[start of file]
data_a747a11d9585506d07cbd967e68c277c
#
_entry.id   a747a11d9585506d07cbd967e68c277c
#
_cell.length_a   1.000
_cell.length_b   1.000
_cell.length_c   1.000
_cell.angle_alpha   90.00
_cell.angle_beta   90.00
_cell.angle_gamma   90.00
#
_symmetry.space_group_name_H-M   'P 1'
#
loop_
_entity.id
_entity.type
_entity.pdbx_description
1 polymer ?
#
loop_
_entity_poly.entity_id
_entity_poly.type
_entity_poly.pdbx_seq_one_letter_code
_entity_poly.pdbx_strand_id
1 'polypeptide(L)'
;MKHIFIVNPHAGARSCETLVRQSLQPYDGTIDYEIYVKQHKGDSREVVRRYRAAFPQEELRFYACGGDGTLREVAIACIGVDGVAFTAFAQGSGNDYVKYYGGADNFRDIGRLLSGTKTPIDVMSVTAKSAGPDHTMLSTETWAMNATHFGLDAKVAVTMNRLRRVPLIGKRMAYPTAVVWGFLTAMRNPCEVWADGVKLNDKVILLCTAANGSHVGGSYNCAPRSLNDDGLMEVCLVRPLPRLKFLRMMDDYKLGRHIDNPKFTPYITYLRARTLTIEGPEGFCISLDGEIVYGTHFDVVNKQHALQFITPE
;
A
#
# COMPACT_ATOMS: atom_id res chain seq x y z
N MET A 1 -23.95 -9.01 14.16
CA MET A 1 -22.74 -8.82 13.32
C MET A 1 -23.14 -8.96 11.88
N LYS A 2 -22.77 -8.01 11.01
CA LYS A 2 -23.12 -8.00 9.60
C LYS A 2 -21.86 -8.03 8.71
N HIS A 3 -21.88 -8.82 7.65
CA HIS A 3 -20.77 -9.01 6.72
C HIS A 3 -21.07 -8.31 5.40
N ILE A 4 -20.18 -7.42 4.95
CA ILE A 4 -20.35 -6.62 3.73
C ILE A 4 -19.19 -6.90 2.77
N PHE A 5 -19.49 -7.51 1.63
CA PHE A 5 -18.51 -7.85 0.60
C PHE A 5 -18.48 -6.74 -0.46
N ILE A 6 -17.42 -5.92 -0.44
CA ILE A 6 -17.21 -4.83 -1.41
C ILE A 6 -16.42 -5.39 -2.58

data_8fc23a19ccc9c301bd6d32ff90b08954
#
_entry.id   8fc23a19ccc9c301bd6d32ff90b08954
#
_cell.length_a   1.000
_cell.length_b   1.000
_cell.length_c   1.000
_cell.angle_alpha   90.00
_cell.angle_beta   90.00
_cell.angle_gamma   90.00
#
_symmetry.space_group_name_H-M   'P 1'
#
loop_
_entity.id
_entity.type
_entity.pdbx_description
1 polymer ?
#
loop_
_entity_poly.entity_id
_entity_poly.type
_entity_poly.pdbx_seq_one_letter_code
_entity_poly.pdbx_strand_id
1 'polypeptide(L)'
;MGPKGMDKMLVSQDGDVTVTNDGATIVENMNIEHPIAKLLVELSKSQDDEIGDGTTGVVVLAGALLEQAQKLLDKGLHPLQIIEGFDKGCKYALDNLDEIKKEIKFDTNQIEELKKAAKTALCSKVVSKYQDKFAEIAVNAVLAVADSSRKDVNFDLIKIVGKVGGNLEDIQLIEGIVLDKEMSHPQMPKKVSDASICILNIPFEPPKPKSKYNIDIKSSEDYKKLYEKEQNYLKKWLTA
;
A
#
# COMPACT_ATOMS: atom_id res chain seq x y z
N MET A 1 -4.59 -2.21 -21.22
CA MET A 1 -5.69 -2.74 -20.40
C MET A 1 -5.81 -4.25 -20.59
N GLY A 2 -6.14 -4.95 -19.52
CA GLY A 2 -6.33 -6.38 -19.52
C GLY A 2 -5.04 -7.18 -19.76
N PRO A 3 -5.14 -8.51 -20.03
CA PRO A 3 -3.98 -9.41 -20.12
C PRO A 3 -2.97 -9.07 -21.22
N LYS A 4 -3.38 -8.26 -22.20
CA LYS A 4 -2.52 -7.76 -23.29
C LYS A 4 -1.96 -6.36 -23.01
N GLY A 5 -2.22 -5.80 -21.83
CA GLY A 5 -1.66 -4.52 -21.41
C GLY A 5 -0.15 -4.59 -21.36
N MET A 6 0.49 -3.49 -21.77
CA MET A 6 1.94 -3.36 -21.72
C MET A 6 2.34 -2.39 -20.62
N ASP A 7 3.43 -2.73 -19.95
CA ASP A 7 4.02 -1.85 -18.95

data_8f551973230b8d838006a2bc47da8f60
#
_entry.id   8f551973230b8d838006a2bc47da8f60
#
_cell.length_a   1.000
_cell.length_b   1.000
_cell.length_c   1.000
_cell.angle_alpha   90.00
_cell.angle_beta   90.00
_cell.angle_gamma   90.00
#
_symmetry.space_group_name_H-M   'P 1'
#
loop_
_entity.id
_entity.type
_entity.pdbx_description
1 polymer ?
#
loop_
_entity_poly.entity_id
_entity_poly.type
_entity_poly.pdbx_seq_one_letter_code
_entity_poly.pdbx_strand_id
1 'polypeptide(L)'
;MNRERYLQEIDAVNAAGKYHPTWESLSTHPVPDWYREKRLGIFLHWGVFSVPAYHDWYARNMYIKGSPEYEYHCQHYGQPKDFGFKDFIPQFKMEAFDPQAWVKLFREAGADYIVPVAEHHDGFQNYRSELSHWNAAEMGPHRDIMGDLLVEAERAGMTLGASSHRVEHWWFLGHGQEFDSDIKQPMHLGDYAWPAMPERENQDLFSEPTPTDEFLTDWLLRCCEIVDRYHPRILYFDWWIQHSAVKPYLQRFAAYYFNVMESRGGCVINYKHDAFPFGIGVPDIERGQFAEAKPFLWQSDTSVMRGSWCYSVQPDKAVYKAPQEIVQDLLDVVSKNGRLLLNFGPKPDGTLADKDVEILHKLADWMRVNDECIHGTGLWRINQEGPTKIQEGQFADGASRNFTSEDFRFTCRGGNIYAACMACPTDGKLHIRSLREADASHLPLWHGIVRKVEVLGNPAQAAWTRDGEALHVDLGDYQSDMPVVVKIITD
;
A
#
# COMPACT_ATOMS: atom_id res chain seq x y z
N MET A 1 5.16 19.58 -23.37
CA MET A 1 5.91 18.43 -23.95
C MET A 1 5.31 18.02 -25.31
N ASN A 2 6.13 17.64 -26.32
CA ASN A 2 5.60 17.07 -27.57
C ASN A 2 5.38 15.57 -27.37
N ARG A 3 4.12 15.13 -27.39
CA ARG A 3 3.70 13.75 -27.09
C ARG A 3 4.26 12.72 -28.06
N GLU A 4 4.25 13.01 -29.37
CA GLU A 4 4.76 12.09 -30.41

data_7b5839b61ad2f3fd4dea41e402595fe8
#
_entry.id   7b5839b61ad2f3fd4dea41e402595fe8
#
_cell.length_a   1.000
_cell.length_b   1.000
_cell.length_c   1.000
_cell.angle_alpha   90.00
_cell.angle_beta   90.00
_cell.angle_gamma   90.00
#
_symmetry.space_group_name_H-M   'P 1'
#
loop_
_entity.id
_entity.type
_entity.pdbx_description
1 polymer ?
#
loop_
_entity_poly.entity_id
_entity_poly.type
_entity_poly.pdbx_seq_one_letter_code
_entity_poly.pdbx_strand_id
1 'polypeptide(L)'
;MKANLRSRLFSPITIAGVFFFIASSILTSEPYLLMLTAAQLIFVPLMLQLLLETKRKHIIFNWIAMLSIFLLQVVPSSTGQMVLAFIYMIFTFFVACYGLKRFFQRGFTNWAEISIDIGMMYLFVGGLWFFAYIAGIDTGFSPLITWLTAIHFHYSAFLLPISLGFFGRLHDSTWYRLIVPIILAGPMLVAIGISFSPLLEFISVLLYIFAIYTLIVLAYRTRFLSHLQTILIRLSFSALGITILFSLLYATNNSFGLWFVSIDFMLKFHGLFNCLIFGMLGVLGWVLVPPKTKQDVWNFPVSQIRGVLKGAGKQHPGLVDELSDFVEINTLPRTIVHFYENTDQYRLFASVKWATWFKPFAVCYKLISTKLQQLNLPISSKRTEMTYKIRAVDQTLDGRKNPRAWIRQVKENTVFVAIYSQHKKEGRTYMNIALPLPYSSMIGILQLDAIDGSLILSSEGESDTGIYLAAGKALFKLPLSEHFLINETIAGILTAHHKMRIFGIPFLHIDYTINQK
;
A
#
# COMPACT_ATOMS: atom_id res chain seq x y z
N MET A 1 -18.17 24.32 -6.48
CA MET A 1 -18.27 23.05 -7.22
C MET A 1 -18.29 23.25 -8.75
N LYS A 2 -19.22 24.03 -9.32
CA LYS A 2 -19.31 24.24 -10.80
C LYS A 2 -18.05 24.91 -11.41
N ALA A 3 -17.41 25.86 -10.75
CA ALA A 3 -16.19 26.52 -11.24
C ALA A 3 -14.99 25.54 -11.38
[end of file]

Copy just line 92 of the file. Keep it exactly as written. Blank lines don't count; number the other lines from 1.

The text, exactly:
CA GLY A 5 -1.66 -4.52 -21.41